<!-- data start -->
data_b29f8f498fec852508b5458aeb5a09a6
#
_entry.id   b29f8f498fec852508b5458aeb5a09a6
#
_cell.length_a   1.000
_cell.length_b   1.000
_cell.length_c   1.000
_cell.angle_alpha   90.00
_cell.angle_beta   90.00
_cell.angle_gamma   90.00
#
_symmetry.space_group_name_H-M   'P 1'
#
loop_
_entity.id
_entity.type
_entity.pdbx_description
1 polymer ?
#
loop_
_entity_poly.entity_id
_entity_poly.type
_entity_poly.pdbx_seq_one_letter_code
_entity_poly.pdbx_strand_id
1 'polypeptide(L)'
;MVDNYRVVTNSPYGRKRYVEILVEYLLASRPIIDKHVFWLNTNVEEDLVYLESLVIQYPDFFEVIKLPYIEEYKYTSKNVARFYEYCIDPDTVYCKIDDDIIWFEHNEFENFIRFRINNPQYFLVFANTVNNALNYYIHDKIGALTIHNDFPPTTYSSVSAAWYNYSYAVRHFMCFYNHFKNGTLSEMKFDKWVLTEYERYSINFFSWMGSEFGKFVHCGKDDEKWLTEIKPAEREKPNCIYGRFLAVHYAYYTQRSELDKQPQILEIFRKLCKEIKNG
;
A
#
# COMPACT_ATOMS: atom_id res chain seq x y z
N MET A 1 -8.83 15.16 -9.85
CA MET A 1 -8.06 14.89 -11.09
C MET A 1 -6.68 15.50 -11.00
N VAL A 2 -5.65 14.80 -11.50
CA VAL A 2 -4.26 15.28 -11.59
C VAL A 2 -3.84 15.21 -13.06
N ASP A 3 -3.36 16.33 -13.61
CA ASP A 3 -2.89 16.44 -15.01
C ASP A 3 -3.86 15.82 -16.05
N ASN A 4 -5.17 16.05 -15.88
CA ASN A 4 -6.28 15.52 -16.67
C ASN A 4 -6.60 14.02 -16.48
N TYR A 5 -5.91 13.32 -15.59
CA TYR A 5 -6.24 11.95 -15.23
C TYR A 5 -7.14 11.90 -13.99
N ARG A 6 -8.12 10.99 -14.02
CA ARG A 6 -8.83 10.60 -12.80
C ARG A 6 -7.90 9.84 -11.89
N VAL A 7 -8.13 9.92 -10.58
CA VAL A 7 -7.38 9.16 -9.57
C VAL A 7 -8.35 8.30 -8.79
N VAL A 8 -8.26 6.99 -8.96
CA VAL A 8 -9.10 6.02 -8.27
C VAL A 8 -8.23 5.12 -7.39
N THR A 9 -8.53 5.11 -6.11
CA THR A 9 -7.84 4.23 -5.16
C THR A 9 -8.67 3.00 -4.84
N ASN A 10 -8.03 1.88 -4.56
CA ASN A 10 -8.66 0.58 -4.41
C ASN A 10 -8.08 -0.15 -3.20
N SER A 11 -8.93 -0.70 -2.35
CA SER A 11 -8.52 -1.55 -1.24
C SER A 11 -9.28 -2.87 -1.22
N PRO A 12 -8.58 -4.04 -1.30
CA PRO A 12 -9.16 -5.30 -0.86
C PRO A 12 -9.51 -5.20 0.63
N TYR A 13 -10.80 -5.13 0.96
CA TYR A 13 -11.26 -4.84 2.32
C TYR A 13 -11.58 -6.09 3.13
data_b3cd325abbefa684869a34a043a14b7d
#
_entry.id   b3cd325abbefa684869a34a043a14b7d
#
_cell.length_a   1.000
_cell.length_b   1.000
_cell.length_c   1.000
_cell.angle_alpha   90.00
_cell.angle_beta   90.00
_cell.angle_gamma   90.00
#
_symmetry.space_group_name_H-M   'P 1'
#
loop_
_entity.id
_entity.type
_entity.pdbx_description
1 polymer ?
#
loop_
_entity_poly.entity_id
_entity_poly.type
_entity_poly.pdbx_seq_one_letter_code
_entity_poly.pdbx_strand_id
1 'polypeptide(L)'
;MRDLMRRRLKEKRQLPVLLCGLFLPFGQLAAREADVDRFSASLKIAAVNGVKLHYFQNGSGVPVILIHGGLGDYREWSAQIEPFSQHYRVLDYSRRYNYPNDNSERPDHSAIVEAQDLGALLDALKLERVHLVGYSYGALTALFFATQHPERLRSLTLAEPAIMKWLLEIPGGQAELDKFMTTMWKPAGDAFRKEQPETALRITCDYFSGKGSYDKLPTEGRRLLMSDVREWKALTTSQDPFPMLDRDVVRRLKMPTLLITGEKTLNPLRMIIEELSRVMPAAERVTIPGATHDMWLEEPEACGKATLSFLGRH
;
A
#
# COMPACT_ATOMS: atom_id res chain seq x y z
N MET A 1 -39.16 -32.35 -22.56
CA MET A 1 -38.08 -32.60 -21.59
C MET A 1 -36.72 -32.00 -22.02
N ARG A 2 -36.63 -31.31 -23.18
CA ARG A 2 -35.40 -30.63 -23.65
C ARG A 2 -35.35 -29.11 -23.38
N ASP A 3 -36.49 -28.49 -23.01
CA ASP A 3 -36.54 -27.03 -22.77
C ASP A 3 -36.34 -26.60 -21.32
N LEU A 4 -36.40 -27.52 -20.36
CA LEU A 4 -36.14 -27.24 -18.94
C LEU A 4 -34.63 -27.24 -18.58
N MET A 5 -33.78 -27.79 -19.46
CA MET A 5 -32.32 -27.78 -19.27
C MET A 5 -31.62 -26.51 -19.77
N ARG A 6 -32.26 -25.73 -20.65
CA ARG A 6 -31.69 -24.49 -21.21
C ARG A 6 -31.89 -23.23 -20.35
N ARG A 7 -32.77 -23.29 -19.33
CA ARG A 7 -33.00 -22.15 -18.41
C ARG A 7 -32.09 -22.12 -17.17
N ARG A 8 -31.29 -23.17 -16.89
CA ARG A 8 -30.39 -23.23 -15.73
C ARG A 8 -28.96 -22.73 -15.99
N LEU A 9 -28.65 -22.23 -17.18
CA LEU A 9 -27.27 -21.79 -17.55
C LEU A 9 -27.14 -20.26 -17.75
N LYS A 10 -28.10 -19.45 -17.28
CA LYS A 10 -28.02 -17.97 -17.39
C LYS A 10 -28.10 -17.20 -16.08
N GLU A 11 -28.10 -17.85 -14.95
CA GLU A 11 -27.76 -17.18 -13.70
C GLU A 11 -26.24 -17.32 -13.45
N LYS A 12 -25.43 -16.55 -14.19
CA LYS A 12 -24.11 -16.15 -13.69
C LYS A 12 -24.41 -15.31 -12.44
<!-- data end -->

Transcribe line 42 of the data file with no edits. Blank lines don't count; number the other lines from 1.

C ASN A 4 -6.60 14.02 -16.48